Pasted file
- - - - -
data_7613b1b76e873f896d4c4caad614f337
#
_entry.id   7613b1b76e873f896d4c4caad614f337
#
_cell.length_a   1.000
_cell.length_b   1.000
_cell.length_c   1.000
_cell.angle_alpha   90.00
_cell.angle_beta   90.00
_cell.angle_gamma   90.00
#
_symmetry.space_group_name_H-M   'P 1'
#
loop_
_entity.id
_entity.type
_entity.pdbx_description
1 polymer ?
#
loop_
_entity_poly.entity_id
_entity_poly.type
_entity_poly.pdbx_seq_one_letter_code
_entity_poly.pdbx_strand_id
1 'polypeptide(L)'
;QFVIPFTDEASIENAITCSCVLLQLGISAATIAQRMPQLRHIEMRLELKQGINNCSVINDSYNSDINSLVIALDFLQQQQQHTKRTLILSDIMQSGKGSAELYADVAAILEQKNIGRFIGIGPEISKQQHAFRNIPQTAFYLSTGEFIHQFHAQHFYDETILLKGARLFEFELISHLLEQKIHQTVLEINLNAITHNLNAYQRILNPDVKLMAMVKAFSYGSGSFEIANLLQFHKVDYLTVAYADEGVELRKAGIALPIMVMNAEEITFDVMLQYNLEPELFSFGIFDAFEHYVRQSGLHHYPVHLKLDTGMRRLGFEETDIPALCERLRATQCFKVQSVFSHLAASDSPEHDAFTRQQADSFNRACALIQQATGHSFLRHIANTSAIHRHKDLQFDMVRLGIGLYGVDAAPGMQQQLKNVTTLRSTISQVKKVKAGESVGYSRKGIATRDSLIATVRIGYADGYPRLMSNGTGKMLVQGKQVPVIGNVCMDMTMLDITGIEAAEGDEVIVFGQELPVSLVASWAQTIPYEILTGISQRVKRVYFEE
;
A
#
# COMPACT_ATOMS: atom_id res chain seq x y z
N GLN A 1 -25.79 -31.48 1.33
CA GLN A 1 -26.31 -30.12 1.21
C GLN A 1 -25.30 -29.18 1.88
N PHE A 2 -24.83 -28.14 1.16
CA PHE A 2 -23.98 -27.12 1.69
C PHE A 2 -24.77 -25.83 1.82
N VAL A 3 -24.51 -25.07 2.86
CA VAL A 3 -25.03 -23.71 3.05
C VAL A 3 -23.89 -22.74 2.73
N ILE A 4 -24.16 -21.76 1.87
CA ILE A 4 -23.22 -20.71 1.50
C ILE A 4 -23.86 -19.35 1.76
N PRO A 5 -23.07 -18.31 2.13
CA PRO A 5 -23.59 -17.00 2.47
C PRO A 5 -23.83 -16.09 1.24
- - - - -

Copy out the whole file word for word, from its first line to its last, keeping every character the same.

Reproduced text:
data_7613b1b76e873f896d4c4caad614f337
#
_entry.id   7613b1b76e873f896d4c4caad614f337
#
_cell.length_a   1.000
_cell.length_b   1.000
_cell.length_c   1.000
_cell.angle_alpha   90.00
_cell.angle_beta   90.00
_cell.angle_gamma   90.00
#
_symmetry.space_group_name_H-M   'P 1'
#
loop_
_entity.id
_entity.type
_entity.pdbx_description
1 polymer ?
#
loop_
_entity_poly.entity_id
_entity_poly.type
_entity_poly.pdbx_seq_one_letter_code
_entity_poly.pdbx_strand_id
1 'polypeptide(L)'
;QFVIPFTDEASIENAITCSCVLLQLGISAATIAQRMPQLRHIEMRLELKQGINNCSVINDSYNSDINSLVIALDFLQQQQQHTKRTLILSDIMQSGKGSAELYADVAAILEQKNIGRFIGIGPEISKQQHAFRNIPQTAFYLSTGEFIHQFHAQHFYDETILLKGARLFEFELISHLLEQKIHQTVLEINLNAITHNLNAYQRILNPDVKLMAMVKAFSYGSGSFEIANLLQFHKVDYLTVAYADEGVELRKAGIALPIMVMNAEEITFDVMLQYNLEPELFSFGIFDAFEHYVRQSGLHHYPVHLKLDTGMRRLGFEETDIPALCERLRATQCFKVQSVFSHLAASDSPEHDAFTRQQADSFNRACALIQQATGHSFLRHIANTSAIHRHKDLQFDMVRLGIGLYGVDAAPGMQQQLKNVTTLRSTISQVKKVKAGESVGYSRKGIATRDSLIATVRIGYADGYPRLMSNGTGKMLVQGKQVPVIGNVCMDMTMLDITGIEAAEGDEVIVFGQELPVSLVASWAQTIPYEILTGISQRVKRVYFEE
;
A
#
# COMPACT_ATOMS: atom_id res chain seq x y z
N GLN A 1 -25.79 -31.48 1.33
CA GLN A 1 -26.31 -30.12 1.21
C GLN A 1 -25.30 -29.18 1.88
N PHE A 2 -24.83 -28.14 1.16
CA PHE A 2 -23.98 -27.12 1.69
C PHE A 2 -24.77 -25.83 1.82
N VAL A 3 -24.51 -25.07 2.86
CA VAL A 3 -25.03 -23.71 3.05
C VAL A 3 -23.89 -22.74 2.73
N ILE A 4 -24.16 -21.76 1.87
CA ILE A 4 -23.22 -20.71 1.50
C ILE A 4 -23.86 -19.35 1.76
N PRO A 5 -23.07 -18.31 2.13
CA PRO A 5 -23.59 -17.00 2.47
C PRO A 5 -23.83 -16.09 1.24